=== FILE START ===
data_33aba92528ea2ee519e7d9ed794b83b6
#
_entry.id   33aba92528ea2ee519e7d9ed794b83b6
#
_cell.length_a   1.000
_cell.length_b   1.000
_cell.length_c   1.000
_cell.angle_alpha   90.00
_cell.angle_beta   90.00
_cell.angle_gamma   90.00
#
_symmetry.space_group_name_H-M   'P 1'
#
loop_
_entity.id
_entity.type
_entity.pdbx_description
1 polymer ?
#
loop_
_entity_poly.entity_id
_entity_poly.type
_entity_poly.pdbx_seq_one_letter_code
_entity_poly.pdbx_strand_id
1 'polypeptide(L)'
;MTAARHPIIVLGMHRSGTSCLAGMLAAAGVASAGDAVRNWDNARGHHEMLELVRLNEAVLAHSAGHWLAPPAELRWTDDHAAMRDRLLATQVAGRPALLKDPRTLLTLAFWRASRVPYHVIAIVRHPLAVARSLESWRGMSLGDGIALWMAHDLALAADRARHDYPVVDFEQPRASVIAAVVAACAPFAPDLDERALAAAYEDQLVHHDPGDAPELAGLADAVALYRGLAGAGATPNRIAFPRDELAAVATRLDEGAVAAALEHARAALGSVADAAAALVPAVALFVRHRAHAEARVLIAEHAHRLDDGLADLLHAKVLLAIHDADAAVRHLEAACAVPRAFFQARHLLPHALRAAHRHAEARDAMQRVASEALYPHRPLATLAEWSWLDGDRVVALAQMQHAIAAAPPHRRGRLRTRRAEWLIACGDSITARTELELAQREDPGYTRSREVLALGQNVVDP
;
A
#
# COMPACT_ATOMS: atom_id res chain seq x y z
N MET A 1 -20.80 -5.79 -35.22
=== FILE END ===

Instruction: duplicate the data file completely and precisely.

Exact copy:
data_33aba92528ea2ee519e7d9ed794b83b6
#
_entry.id   33aba92528ea2ee519e7d9ed794b83b6
#
_cell.length_a   1.000
_cell.length_b   1.000
_cell.length_c   1.000
_cell.angle_alpha   90.00
_cell.angle_beta   90.00
_cell.angle_gamma   90.00
#
_symmetry.space_group_name_H-M   'P 1'
#
loop_
_entity.id
_entity.type
_entity.pdbx_description
1 polymer ?
#
loop_
_entity_poly.entity_id
_entity_poly.type
_entity_poly.pdbx_seq_one_letter_code
_entity_poly.pdbx_strand_id
1 'polypeptide(L)'
;MTAARHPIIVLGMHRSGTSCLAGMLAAAGVASAGDAVRNWDNARGHHEMLELVRLNEAVLAHSAGHWLAPPAELRWTDDHAAMRDRLLATQVAGRPALLKDPRTLLTLAFWRASRVPYHVIAIVRHPLAVARSLESWRGMSLGDGIALWMAHDLALAADRARHDYPVVDFEQPRASVIAAVVAACAPFAPDLDERALAAAYEDQLVHHDPGDAPELAGLADAVALYRGLAGAGATPNRIAFPRDELAAVATRLDEGAVAAALEHARAALGSVADAAAALVPAVALFVRHRAHAEARVLIAEHAHRLDDGLADLLHAKVLLAIHDADAAVRHLEAACAVPRAFFQARHLLPHALRAAHRHAEARDAMQRVASEALYPHRPLATLAEWSWLDGDRVVALAQMQHAIAAAPPHRRGRLRTRRAEWLIACGDSITARTELELAQREDPGYTRSREVLALGQNVVDP
;
A
#
# COMPACT_ATOMS: atom_id res chain seq x y z
N MET A 1 -20.80 -5.79 -35.22